Trans-Exclusionary Radical Feminists, or TERFs, are a distinct group of people (and frequently intersect as Sex Worker Exclusionary Radical Feminists or SWERFs.) These are people who believe that feminism is only for women, and ‘woman’ is defined by biology; or have a belief that there is no form of sex work that can be consensual because any form of sex work is inherently violent.

I strongly disagree with both propositions.

Put it this way: the people who get offended about the term TERF or SWERF are people being described as TERF or SWERF. Other feminists, and people who do not identify as feminists, don’t find the terms offensive – they find the term descriptive, as it conveniently summarises a wide spectrum of arguments that typify some parts of radical feminism.

Do we define a description as a slur simply because the person to whom that description applies doesn’t like being described in that way? Does this mean that when we describe Eddie McGuire as a person who habitually says or does things that are racist or misogynist, that we’re offending McGuire and his fans by calling him racist or misogynist? Because that is more or less the equivalent to “TERFs don’t like being called TERFs so therefore it’s a slur.”

So… worth reading, but respectfully: no.

Content note: this post contains examples of offensive slur-terms. Last week, the British edition of Glamour magazine published a column in which Juno Dawson used the term ‘TERF’ to describe feminists (the example she named was Germaine Greer) who ‘steadfastly believe that me—and other trans women—are not women’. When some readers complained about the use […]

via What makes a word a slur? — language: a feminist guide

Nauru

I have lots of thoughts about Amnesty’s latest report on the deplorable situation on Nauru, where Australia is torturing refugees for political points with racists. But I need some time to organise those thoughts into a blog that is less RANT ABOUT ALL THE THINGS and more Intelligent Advocacy.

But in the meantime, you should read this:

Cate Speaks

I didn’t read Amnesty’s report on Nauru last week.  I knew it was bad, and I signed yet another petition, but I didn’t read the report because some things, once seen, can’t be unseen.  My imagination is vivid and I am prone to nightmares – I don’t need more fuel.

I haven’t read the full Nauru files, either.  In fact, I spent yesterday consciously avoiding reading anything about them at all.  I know they will hurt to read.  I know they will detail endless abuses, ignored and even encouraged by a system in which there is no transparency, only secrecy, with deterrence and stopping people drowning at sea being held up as the cardinal virtues, the only solution, the moral response before which all other moral imperatives must bow.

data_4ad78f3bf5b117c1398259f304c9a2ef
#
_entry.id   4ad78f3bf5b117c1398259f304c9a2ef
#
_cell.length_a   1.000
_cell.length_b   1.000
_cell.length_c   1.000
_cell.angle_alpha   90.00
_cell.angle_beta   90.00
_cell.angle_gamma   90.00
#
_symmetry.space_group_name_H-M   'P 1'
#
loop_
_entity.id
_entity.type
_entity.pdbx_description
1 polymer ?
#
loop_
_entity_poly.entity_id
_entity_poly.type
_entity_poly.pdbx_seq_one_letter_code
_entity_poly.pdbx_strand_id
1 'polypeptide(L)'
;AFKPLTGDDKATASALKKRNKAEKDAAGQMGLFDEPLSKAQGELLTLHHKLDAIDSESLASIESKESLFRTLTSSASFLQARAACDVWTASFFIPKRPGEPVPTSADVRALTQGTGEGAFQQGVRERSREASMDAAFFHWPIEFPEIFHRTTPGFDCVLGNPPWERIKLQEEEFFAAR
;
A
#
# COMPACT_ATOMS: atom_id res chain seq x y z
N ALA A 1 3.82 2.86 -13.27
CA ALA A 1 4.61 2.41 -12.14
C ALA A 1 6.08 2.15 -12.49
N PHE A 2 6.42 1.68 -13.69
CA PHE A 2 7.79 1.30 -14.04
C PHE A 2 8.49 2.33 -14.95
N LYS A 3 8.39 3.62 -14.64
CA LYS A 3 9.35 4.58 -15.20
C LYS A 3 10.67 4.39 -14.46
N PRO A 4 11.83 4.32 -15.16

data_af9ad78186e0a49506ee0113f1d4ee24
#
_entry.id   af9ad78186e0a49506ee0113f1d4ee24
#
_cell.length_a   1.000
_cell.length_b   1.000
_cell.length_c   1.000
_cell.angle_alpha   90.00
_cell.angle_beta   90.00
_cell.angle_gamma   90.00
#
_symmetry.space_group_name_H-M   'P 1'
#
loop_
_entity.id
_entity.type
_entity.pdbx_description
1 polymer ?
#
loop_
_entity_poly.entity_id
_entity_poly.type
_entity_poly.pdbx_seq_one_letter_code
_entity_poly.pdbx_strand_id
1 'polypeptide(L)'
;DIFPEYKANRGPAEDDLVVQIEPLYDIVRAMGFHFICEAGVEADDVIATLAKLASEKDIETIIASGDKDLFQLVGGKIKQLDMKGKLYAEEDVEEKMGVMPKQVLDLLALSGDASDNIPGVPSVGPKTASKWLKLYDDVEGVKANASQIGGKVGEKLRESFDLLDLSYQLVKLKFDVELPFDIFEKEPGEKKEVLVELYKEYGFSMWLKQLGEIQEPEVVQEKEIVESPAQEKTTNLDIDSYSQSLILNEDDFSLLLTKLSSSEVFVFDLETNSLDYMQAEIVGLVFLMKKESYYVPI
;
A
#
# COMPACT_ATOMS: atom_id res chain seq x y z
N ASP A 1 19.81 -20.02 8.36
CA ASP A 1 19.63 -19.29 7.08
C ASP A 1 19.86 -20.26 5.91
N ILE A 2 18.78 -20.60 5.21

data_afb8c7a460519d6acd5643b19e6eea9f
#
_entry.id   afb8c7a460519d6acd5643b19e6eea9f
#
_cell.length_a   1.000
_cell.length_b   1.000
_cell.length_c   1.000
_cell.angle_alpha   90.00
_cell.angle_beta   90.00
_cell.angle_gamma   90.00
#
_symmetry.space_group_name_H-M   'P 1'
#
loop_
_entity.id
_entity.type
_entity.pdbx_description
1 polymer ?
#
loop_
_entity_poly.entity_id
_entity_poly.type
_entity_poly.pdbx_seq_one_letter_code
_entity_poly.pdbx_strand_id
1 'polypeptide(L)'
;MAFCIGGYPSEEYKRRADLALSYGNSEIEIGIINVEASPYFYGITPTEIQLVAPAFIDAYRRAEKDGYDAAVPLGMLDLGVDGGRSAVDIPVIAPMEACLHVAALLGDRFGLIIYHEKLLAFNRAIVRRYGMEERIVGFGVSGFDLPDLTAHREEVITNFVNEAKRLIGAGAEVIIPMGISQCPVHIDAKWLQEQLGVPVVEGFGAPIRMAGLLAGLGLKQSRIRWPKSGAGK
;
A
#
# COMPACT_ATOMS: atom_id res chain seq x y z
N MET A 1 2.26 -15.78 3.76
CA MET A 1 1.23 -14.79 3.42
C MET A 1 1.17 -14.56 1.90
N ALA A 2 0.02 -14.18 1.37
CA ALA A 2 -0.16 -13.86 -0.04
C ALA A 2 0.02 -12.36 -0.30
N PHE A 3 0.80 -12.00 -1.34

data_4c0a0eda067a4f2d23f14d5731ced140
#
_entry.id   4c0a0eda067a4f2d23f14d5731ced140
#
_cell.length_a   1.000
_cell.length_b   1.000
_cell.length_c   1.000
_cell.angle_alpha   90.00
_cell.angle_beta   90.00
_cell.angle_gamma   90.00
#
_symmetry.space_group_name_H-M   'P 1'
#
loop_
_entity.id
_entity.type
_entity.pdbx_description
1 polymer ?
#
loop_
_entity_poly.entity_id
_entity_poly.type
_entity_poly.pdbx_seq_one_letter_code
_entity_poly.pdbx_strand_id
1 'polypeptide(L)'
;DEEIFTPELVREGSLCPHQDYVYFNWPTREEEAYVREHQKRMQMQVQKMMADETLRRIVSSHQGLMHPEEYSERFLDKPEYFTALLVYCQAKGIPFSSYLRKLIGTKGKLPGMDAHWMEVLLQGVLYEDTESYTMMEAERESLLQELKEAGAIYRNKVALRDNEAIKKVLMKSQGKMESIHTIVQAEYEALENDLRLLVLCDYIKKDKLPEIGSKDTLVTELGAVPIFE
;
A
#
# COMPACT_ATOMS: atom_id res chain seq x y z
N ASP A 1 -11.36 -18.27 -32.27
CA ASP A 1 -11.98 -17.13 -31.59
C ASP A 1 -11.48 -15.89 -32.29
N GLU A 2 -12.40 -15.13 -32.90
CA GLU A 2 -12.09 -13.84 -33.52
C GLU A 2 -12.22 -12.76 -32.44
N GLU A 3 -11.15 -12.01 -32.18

I didn’t read them because I have read so much already, and written so much already, and the only…

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Homelessness in Melbourne – July 2016

Asher Wolf spent today walking around the Melbourne CBD talking to homeless people, after the recent spike in attention for this issue. There’s a perception in the media and amongst those privileged enough to have never worked with or had to deal with housing security that homelessness rates have increased: they have and they haven’t.

Cuts to welfare, combine with an economy on the skids and gung-ho useless “law and order” policies have combined to cause a slight increase in the amount of people sleeping rough, but what has caused the recent “spike” is just that a long standing camp has been closed, and consequently people who used that as a base have had to find new spots to sleep rough – more visible spots.

Highly recommend reading the experience of homelessness from those living on our streets.

We need to reconsider how we, as a community, respond to housing insecurity. Demonising people, or treating them as “inconsiderate”, is not constructive. As Kyle told Asher,

… the system is fucked. Things get run by some guy in a suit who’s read a text book and thinks they know better than everyone. The system needs people who can empathise better.